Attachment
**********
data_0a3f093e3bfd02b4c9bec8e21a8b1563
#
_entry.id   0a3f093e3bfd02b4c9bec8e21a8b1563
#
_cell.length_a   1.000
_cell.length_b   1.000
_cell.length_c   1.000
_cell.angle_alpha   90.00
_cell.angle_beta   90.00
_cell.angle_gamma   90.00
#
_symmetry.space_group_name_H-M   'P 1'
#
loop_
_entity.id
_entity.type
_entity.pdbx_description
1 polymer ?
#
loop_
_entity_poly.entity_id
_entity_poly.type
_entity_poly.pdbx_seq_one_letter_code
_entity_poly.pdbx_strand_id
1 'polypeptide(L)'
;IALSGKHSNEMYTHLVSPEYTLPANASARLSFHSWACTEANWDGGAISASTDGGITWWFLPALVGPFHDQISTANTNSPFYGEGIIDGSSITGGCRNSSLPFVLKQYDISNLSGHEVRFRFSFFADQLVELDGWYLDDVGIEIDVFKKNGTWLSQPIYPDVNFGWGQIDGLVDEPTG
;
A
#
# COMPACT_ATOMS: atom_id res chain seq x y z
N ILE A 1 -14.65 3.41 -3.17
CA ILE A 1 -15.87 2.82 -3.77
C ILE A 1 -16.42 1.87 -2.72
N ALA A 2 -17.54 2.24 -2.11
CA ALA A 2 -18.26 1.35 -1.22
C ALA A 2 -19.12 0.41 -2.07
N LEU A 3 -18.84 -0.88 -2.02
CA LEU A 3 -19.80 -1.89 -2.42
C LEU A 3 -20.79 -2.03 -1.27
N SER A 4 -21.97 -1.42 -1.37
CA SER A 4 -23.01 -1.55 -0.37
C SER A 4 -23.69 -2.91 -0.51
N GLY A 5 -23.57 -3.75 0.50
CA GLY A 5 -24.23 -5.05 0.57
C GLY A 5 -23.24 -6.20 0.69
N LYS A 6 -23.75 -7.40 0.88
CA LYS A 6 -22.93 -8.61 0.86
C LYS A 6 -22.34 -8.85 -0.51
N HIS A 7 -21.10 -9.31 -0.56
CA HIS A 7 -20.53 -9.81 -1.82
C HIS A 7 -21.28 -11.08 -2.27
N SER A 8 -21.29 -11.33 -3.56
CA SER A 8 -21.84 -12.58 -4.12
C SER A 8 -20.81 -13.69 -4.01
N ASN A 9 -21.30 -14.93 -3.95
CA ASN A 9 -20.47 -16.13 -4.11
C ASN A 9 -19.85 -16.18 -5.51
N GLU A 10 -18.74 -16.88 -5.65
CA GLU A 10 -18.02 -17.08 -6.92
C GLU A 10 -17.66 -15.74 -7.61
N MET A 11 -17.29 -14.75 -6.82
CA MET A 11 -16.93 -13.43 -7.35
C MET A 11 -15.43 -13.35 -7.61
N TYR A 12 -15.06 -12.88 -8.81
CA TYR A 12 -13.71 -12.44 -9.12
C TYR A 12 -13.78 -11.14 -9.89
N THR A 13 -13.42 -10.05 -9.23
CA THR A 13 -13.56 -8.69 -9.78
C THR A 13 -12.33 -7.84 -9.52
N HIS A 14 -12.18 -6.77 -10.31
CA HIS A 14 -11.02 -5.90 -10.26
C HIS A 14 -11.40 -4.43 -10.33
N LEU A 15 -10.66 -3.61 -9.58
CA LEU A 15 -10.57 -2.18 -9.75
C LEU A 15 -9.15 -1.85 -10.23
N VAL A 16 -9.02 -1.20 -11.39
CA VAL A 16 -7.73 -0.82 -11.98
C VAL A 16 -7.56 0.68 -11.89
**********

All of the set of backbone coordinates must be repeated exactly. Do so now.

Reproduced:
data_0a3f093e3bfd02b4c9bec8e21a8b1563
#
_entry.id   0a3f093e3bfd02b4c9bec8e21a8b1563
#
_cell.length_a   1.000
_cell.length_b   1.000
_cell.length_c   1.000
_cell.angle_alpha   90.00
_cell.angle_beta   90.00
_cell.angle_gamma   90.00
#
_symmetry.space_group_name_H-M   'P 1'
#
loop_
_entity.id
_entity.type
_entity.pdbx_description
1 polymer ?
#
loop_
_entity_poly.entity_id
_entity_poly.type
_entity_poly.pdbx_seq_one_letter_code
_entity_poly.pdbx_strand_id
1 'polypeptide(L)'
;IALSGKHSNEMYTHLVSPEYTLPANASARLSFHSWACTEANWDGGAISASTDGGITWWFLPALVGPFHDQISTANTNSPFYGEGIIDGSSITGGCRNSSLPFVLKQYDISNLSGHEVRFRFSFFADQLVELDGWYLDDVGIEIDVFKKNGTWLSQPIYPDVNFGWGQIDGLVDEPTG
;
A
#
# COMPACT_ATOMS: atom_id res chain seq x y z
N ILE A 1 -14.65 3.41 -3.17
CA ILE A 1 -15.87 2.82 -3.77
C ILE A 1 -16.42 1.87 -2.72
N ALA A 2 -17.54 2.24 -2.11
CA ALA A 2 -18.26 1.35 -1.22
C ALA A 2 -19.12 0.41 -2.07
N LEU A 3 -18.84 -0.88 -2.02
CA LEU A 3 -19.80 -1.89 -2.42
C LEU A 3 -20.79 -2.03 -1.27
N SER A 4 -21.97 -1.42 -1.37
CA SER A 4 -23.01 -1.55 -0.37
C SER A 4 -23.69 -2.91 -0.51
N GLY A 5 -23.57 -3.75 0.50
CA GLY A 5 -24.23 -5.05 0.57
C GLY A 5 -23.24 -6.20 0.69
N LYS A 6 -23.75 -7.40 0.88
CA LYS A 6 -22.93 -8.61 0.86
C LYS A 6 -22.34 -8.85 -0.51
N HIS A 7 -21.10 -9.31 -0.56
CA HIS A 7 -20.53 -9.81 -1.82
C HIS A 7 -21.28 -11.08 -2.27
N SER A 8 -21.29 -11.33 -3.56
CA SER A 8 -21.84 -12.58 -4.12
C SER A 8 -20.81 -13.69 -4.01
N ASN A 9 -21.30 -14.93 -3.95
CA ASN A 9 -20.47 -16.13 -4.11
C ASN A 9 -19.85 -16.18 -5.51
N GLU A 10 -18.74 -16.88 -5.65
CA GLU A 10 -18.02 -17.08 -6.92
C GLU A 10 -17.66 -15.74 -7.61
N MET A 11 -17.29 -14.75 -6.82
CA MET A 11 -16.93 -13.43 -7.35
C MET A 11 -15.43 -13.35 -7.61
N TYR A 12 -15.06 -12.88 -8.81
CA TYR A 12 -13.71 -12.44 -9.12
C TYR A 12 -13.78 -11.14 -9.89
N THR A 13 -13.42 -10.05 -9.23
CA THR A 13 -13.56 -8.69 -9.78
C THR A 13 -12.33 -7.84 -9.52
N HIS A 14 -12.18 -6.77 -10.31
CA HIS A 14 -11.02 -5.90 -10.26
C HIS A 14 -11.40 -4.43 -10.33
N LEU A 15 -10.66 -3.61 -9.58
CA LEU A 15 -10.57 -2.18 -9.75
C LEU A 15 -9.15 -1.85 -10.23
N VAL A 16 -9.02 -1.20 -11.39
CA VAL A 16 -7.73 -0.82 -11.98
C VAL A 16 -7.56 0.68 -11.89